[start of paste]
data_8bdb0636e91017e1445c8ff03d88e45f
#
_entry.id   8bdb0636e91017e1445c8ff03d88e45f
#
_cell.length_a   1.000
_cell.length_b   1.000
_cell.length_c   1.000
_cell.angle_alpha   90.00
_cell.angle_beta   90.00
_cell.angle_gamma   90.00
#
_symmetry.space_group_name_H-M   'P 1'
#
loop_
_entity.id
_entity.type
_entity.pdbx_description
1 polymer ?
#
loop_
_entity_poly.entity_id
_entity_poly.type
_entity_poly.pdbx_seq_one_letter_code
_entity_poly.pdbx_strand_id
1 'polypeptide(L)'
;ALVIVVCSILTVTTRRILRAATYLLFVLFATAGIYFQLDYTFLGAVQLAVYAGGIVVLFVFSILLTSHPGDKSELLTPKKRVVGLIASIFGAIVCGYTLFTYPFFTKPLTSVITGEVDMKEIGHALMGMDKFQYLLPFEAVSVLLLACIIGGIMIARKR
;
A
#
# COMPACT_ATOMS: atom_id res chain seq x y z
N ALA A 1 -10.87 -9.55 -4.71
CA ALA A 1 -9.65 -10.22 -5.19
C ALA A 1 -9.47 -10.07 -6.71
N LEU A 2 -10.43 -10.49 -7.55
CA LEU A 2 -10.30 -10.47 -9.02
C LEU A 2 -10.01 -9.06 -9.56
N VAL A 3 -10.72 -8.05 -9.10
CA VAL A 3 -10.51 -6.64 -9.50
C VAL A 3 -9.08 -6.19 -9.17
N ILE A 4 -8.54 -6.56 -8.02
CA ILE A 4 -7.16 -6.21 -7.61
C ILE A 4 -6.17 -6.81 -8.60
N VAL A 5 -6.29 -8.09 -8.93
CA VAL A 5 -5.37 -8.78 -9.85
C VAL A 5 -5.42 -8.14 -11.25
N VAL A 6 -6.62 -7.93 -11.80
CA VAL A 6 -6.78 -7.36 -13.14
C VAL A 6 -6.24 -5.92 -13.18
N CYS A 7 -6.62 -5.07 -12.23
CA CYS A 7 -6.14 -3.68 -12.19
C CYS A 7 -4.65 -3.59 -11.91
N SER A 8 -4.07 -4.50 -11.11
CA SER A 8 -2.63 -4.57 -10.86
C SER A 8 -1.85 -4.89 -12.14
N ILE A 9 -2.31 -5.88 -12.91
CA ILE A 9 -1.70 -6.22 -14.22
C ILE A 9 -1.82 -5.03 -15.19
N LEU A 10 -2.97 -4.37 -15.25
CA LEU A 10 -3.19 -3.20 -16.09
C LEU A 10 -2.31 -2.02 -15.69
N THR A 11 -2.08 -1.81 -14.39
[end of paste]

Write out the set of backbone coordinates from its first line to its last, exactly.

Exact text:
data_8bdb0636e91017e1445c8ff03d88e45f
#
_entry.id   8bdb0636e91017e1445c8ff03d88e45f
#
_cell.length_a   1.000
_cell.length_b   1.000
_cell.length_c   1.000
_cell.angle_alpha   90.00
_cell.angle_beta   90.00
_cell.angle_gamma   90.00
#
_symmetry.space_group_name_H-M   'P 1'
#
loop_
_entity.id
_entity.type
_entity.pdbx_description
1 polymer ?
#
loop_
_entity_poly.entity_id
_entity_poly.type
_entity_poly.pdbx_seq_one_letter_code
_entity_poly.pdbx_strand_id
1 'polypeptide(L)'
;ALVIVVCSILTVTTRRILRAATYLLFVLFATAGIYFQLDYTFLGAVQLAVYAGGIVVLFVFSILLTSHPGDKSELLTPKKRVVGLIASIFGAIVCGYTLFTYPFFTKPLTSVITGEVDMKEIGHALMGMDKFQYLLPFEAVSVLLLACIIGGIMIARKR
;
A
#
# COMPACT_ATOMS: atom_id res chain seq x y z
N ALA A 1 -10.87 -9.55 -4.71
CA ALA A 1 -9.65 -10.22 -5.19
C ALA A 1 -9.47 -10.07 -6.71
N LEU A 2 -10.43 -10.49 -7.55
CA LEU A 2 -10.30 -10.47 -9.02
C LEU A 2 -10.01 -9.06 -9.56
N VAL A 3 -10.72 -8.05 -9.10
CA VAL A 3 -10.51 -6.64 -9.50
C VAL A 3 -9.08 -6.19 -9.17
N ILE A 4 -8.54 -6.56 -8.02
CA ILE A 4 -7.16 -6.21 -7.61
C ILE A 4 -6.17 -6.81 -8.60
N VAL A 5 -6.29 -8.09 -8.93
CA VAL A 5 -5.37 -8.78 -9.85
C VAL A 5 -5.42 -8.14 -11.25
N VAL A 6 -6.62 -7.93 -11.80
CA VAL A 6 -6.78 -7.36 -13.14
C VAL A 6 -6.24 -5.92 -13.18
N CYS A 7 -6.62 -5.07 -12.23
CA CYS A 7 -6.14 -3.68 -12.19
C CYS A 7 -4.65 -3.59 -11.91
N SER A 8 -4.07 -4.50 -11.11
CA SER A 8 -2.63 -4.57 -10.86
C SER A 8 -1.85 -4.89 -12.14
N ILE A 9 -2.31 -5.88 -12.91
CA ILE A 9 -1.70 -6.22 -14.22
C ILE A 9 -1.82 -5.03 -15.19
N LEU A 10 -2.97 -4.37 -15.25
CA LEU A 10 -3.19 -3.20 -16.09
C LEU A 10 -2.31 -2.02 -15.69
N THR A 11 -2.08 -1.81 -14.39